This internal market has accumulated a significant pent-up demand. Just the housing market alone has built up a deficit of over 10 million units (based on my estimates and data from Infonavit – Mexico’s largest mortgage lender). If developed, these units may provide, shelter, assets and collateral to more than 30 million Mexicans and potentially trigger a consumer credit boom.
The icing on the cake for Mexico may come from the upcoming PRI (Institutional Revolutionary Party) administration that has campaigned on the back of long-due structural reforms that seek to enhance competitiveness and drive economic growth. Energy, labor and tax reforms that will soon be introduced to Mexico’s congress are considered highly effective in providing an additional boost to the economy.
Short of a major political upset, these reforms should pass in the next few years and, if so, will be credited with a potential additional growth injection of over two to three percentage points to reach annual GDP growth rates of over 6.5 percent. The risk of a fresh economic slump in the United States makes the need for reforms even more pressing. But even if reforms do not take place, according to the Bank of Mexico, the growth expectations for the country remain positive — in the range of 3.5 to 4 percent per year.
Although the future looks bright for Mexico, the road to development is paved with risks and issues that if not addressed may derail the economy. Just to name a few, the country faces challenges that include levels of poverty and inequality which limit consumption and feed insecurity as well as push young people into the arms of organized crime.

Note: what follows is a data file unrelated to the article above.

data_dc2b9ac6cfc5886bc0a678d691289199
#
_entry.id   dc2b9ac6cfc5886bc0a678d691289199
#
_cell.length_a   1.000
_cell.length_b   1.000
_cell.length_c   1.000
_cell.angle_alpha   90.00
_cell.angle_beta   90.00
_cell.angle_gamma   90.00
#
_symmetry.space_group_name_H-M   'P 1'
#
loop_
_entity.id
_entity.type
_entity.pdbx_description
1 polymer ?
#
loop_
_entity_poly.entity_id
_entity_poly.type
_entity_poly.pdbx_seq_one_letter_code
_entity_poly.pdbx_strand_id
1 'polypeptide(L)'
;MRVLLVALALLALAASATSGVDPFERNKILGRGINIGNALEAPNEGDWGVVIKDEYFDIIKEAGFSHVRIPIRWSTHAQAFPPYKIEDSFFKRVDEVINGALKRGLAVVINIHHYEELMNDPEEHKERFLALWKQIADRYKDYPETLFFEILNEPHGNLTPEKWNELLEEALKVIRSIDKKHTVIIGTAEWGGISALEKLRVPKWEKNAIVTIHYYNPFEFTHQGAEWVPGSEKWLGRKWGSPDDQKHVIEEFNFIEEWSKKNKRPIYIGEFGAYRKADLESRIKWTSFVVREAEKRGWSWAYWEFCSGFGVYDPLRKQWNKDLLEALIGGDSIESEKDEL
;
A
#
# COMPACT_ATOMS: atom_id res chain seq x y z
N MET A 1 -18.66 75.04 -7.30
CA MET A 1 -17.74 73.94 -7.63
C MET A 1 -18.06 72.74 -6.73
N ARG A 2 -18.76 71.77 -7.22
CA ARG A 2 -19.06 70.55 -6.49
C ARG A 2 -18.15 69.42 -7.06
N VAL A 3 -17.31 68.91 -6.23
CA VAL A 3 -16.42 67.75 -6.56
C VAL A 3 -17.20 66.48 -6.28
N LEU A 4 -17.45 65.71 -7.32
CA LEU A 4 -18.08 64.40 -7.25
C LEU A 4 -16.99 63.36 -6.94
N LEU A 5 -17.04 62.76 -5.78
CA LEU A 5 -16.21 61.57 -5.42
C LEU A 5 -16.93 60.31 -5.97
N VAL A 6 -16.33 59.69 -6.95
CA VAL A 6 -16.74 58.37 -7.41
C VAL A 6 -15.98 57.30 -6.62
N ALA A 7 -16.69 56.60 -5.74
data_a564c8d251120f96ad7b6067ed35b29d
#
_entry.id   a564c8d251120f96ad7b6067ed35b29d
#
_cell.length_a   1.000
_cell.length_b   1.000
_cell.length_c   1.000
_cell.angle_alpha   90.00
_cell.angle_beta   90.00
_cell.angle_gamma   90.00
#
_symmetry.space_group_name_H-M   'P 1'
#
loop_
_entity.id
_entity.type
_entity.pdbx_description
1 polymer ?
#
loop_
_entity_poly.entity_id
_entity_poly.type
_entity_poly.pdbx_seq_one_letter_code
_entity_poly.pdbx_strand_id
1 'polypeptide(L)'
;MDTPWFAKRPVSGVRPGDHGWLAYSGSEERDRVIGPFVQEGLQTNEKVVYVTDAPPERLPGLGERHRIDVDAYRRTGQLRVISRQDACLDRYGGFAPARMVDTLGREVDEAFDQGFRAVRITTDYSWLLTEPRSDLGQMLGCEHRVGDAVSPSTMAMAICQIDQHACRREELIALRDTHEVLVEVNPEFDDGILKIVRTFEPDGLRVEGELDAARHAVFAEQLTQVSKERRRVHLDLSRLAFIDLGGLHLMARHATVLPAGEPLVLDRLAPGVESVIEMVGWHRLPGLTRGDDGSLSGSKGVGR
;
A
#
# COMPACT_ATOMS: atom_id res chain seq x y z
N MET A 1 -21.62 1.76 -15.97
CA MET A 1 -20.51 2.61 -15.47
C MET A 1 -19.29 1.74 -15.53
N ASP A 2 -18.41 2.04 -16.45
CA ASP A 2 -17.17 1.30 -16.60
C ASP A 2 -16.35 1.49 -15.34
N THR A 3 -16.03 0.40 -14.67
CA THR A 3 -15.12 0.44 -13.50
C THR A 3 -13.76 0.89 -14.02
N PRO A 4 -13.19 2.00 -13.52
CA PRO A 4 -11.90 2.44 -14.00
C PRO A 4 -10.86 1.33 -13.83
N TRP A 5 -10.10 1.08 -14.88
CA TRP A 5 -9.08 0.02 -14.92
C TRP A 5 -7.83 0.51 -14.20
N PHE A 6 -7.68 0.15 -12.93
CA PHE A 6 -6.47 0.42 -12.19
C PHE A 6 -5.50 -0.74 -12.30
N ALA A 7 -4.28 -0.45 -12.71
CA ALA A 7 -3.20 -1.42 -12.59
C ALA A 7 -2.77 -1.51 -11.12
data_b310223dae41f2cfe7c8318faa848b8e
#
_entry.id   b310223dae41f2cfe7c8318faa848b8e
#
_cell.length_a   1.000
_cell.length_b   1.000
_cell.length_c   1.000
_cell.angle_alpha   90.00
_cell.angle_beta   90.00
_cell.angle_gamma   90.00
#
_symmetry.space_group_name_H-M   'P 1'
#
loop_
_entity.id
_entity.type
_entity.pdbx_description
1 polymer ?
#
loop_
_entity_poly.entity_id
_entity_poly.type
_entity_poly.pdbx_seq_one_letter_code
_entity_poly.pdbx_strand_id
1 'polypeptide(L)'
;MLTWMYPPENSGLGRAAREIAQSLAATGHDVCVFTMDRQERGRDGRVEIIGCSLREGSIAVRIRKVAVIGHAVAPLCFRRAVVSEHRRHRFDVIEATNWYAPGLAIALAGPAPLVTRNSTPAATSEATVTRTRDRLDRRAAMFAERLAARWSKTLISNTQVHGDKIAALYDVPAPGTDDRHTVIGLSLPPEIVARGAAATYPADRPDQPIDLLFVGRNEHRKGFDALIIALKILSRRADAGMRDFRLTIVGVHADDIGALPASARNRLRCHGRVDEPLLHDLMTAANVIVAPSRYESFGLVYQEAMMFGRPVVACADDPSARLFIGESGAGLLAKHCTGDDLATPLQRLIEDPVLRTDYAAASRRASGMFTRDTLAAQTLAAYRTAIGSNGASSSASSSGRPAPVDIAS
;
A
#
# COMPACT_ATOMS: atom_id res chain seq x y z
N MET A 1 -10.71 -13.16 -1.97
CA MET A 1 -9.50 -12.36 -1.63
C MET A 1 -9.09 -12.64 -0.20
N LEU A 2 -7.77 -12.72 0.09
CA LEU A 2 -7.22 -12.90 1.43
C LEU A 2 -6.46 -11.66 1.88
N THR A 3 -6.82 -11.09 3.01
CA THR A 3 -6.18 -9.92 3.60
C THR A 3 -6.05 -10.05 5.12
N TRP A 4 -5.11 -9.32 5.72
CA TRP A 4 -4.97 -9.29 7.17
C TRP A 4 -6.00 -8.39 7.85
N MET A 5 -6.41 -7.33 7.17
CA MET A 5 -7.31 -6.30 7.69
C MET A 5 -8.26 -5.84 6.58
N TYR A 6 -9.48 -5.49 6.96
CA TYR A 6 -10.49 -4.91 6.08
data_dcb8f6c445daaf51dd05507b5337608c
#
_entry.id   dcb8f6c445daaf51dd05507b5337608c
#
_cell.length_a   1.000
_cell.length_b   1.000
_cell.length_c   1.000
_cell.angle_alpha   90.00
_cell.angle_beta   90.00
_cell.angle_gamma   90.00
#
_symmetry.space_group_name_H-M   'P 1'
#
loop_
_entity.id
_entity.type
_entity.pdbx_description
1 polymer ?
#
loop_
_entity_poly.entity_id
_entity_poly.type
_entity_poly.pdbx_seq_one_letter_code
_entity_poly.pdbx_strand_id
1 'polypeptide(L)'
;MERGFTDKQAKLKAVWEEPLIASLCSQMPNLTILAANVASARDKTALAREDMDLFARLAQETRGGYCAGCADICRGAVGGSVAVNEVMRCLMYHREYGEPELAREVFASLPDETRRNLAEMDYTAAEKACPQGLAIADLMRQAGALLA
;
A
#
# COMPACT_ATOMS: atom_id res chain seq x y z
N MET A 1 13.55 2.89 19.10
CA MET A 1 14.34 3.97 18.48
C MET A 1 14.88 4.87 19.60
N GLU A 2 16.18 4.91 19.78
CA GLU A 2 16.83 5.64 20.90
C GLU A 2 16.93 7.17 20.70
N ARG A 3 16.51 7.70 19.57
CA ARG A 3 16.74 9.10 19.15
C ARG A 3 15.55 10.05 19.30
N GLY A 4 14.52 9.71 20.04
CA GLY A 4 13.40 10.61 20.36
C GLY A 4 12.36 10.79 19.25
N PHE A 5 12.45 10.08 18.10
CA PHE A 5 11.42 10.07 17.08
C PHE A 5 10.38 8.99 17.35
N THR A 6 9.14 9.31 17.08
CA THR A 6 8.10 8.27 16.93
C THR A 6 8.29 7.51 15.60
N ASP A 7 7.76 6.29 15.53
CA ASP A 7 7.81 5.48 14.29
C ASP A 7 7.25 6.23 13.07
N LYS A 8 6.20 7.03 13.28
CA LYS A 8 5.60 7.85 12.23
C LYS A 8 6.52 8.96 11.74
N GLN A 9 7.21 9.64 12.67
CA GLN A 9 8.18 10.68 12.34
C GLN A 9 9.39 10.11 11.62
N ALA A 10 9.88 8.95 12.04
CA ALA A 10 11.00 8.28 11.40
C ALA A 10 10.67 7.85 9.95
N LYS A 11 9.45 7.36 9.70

Mexico's economy is still dominated by monopolies in key industries, we continue to experience high levels of corruption, and the educational system is highly deficient. In order for Mexico's growth to be truly sustainable in the long term, the country will have to address these and other social issues.
All things considered, when predicting Mexico's future, the balance remains positive; the country has developed the tools, the market and is on the verge of implementing the reforms that support growth, development and investment. We should expect the conversation to shift from potential to results.
Leo Schlesinger is the CEO of MASISA México, an integrated forestry, chemicals, composite boards and retail leader. He has an MBA from London Business School.
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